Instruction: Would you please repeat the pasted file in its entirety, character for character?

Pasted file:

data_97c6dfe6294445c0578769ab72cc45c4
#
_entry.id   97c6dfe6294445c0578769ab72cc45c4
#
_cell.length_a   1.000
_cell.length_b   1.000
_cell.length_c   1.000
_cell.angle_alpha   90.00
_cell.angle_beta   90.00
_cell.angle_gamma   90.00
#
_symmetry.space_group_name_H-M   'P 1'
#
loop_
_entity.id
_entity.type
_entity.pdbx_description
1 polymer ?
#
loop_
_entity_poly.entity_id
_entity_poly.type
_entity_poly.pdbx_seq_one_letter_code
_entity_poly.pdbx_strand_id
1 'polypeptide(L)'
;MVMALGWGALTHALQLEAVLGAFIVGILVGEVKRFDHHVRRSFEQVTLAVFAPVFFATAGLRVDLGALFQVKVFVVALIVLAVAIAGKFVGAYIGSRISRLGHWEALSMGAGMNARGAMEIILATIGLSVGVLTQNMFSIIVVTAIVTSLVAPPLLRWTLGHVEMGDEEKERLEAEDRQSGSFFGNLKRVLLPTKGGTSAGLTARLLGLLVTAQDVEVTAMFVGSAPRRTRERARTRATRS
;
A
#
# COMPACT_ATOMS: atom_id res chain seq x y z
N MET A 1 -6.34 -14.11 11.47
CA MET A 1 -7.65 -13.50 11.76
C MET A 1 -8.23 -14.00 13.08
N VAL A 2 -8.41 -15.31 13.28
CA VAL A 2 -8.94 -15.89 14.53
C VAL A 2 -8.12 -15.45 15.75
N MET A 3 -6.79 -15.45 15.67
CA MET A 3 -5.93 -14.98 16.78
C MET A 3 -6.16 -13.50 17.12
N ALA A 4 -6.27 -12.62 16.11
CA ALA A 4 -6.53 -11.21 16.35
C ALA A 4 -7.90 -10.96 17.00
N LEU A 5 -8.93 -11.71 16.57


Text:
data_97c6dfe6294445c0578769ab72cc45c4
#
_entry.id   97c6dfe6294445c0578769ab72cc45c4
#
_cell.length_a   1.000
_cell.length_b   1.000
_cell.length_c   1.000
_cell.angle_alpha   90.00
_cell.angle_beta   90.00
_cell.angle_gamma   90.00
#
_symmetry.space_group_name_H-M   'P 1'
#
loop_
_entity.id
_entity.type
_entity.pdbx_description
1 polymer ?
#
loop_
_entity_poly.entity_id
_entity_poly.type
_entity_poly.pdbx_seq_one_letter_code
_entity_poly.pdbx_strand_id
1 'polypeptide(L)'
;MVMALGWGALTHALQLEAVLGAFIVGILVGEVKRFDHHVRRSFEQVTLAVFAPVFFATAGLRVDLGALFQVKVFVVALIVLAVAIAGKFVGAYIGSRISRLGHWEALSMGAGMNARGAMEIILATIGLSVGVLTQNMFSIIVVTAIVTSLVAPPLLRWTLGHVEMGDEEKERLEAEDRQSGSFFGNLKRVLLPTKGGTSAGLTARLLGLLVTAQDVEVTAMFVGSAPRRTRERARTRATRS
;
A
#
# COMPACT_ATOMS: atom_id res chain seq x y z
N MET A 1 -6.34 -14.11 11.47
CA MET A 1 -7.65 -13.50 11.76
C MET A 1 -8.23 -14.00 13.08
N VAL A 2 -8.41 -15.31 13.28
CA VAL A 2 -8.94 -15.89 14.53
C VAL A 2 -8.12 -15.45 15.75
N MET A 3 -6.79 -15.45 15.67
CA MET A 3 -5.93 -14.98 16.78
C MET A 3 -6.16 -13.50 17.12
N ALA A 4 -6.27 -12.62 16.11
CA ALA A 4 -6.53 -11.21 16.35
C ALA A 4 -7.90 -10.96 17.00
N LEU A 5 -8.93 -11.71 16.57